27 of 31 people found the following review helpful
An uplifting tale about living life on one's own terms and overcoming incredible odds....,
This review is from: My Left Foot (Special Edition) (DVD)
Christy Brown was born to a large Dublin family (he had 13 surviving siblings) in 1932. Born with severe athetoid cerebral palsy, Christy was unable to speak or control his limbs. At that time, the only course of action was to institutionalize CP children, but Christy's loving family refused to do so, so he grew up as one of the gang: participating in alley football matches, being dragged around town in his wheelbarrow, and included in family dinners. For years, Christy was unable to speak or communicate, until he discovers that he can write with his left foot, the only limb that he can partially control. His mother (Brenda Fricker, who won an Oscar for her performance) loves him with all her heart, but fears that he is retarded as well, until one day, pouring sweat and out of breath from his exertions, he writes "Mother" on the floor with a piece of chalk. His family is dumbfounded.
Christy progresses to painting with his left foot. As Christy enters adulthood, he meets Dr. Eileen, who wants him to participate at a new cerebral palsy clinic in Dublin. Christy goes once, but is shamed and uncomfortable around so many others like him, and demands to be taken home instead. Dr. Eileen starts making house visits to work with Christy on controlling muscle spasms, breath control, and how to speak more clearly. Christy quickly falls in love with Eileen, attempting to recite and memorize Shakespeare in order to win her love. His mother says darkly, "There's too much hope in his voice. A broken body doesn't need a broken heart."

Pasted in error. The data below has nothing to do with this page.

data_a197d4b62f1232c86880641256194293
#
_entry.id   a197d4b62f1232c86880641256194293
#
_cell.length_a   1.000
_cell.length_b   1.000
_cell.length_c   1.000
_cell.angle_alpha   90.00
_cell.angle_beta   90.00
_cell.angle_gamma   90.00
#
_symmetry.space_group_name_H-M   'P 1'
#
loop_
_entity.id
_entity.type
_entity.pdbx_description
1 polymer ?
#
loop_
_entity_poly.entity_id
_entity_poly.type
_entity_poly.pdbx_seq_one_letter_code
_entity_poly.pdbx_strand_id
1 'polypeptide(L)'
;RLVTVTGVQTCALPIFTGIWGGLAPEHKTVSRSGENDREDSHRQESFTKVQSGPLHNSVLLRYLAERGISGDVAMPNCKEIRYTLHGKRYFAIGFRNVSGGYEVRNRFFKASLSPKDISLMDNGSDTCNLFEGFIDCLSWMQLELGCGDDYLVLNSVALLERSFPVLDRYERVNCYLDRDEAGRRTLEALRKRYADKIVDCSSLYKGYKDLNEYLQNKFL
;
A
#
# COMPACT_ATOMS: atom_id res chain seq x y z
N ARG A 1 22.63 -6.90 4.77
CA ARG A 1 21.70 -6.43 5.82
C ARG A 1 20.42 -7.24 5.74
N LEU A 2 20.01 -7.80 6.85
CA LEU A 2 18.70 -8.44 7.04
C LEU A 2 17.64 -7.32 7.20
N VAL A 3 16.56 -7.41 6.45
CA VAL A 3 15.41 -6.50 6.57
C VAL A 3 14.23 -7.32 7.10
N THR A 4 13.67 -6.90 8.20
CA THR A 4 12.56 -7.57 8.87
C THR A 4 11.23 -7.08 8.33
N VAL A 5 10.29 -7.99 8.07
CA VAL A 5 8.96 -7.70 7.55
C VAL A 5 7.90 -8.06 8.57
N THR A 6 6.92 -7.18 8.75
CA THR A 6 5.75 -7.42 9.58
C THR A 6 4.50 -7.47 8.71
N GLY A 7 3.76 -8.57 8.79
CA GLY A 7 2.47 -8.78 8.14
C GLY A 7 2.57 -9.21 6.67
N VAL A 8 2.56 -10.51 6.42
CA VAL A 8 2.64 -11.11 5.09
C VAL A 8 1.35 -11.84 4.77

Eileen and her fiancé arrange an exhibition of Christy's paintings, and at a disastrous dinner afterwards, Christy gets stone drunk and makes a scene as Eileen relays her engagement to Peter. "Congratulations on your wonderful news," Christy spits bitterly, sarcastically. "I'm glad you taught me how to speak so I could say that, Eileen."
After his heartbreak, Christy attempts multiple times to commit suicide, but the continuing love and support of his family keeps him above water, if barely. His parents build him a room of his own where he can paint and write in peace. Christy's father dies soon afterwards, and Christy publishes his autobiography in order to earn money for his family.
The movie's narrative structure is unique as well: the film begins with Christy getting ready to go to a benefit, and throughout the film we cut back to the present as he waits to go on, where a nurse reads his autobiography, and back to Christy's past.
Daniel Day-Lewis (adult Christy) and Hugh O'Connor (young Christy) are a seamless transition. It is obvious that both spent time in CP clinics observing the behavior, movements and mannerisms of CP patients; they portray Christy with sensitivity and an eye for how difficult the simplest things were for him.
This is an incredible movie. After seeing "Rory O'Shea Was Here," another film about CP adults and caregivers (including Brenda Fricker), I wanted to see "My Left Foot" for myself after reading so many comparisons. The Special Edition DVD features several trailers for other Miramax films and a making-of, featuring vintage footage of Christy's family and interviews with his mother. My only disappointment was the terrible transfer quality of the DVD; the film was grainy, with multiple specks of dust and dirt on every frame, and looked more like a worn-out VHS tape. Shame on Miramax for calling this remastered.
The film is rated R (profanity, domestic violence, suicide attempts and massive alcohol use).